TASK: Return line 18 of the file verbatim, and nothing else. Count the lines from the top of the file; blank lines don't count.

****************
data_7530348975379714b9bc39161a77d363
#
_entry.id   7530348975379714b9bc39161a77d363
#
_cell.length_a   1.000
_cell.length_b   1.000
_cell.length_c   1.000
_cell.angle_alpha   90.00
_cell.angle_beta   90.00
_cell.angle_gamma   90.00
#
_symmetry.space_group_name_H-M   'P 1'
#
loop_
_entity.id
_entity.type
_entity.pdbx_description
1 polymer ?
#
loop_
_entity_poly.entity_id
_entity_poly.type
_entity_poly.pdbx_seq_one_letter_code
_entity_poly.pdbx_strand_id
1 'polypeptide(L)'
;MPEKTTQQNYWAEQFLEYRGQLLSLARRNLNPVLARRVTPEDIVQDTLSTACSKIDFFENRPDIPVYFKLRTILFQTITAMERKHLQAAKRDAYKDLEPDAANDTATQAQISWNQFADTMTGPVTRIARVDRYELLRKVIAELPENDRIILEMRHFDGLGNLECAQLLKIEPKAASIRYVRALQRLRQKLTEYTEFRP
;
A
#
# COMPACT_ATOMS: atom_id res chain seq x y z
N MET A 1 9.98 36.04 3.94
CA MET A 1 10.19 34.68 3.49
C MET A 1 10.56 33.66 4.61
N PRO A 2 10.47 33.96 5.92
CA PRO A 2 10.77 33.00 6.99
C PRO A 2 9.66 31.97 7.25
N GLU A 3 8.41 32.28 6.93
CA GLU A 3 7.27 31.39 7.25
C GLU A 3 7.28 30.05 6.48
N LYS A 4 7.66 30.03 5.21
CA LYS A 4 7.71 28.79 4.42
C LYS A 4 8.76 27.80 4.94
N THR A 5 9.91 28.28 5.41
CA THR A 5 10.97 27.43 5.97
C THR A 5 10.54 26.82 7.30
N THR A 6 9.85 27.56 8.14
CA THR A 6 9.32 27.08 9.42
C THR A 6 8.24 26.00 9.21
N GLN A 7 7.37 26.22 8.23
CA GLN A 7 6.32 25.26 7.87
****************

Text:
1 polymer ?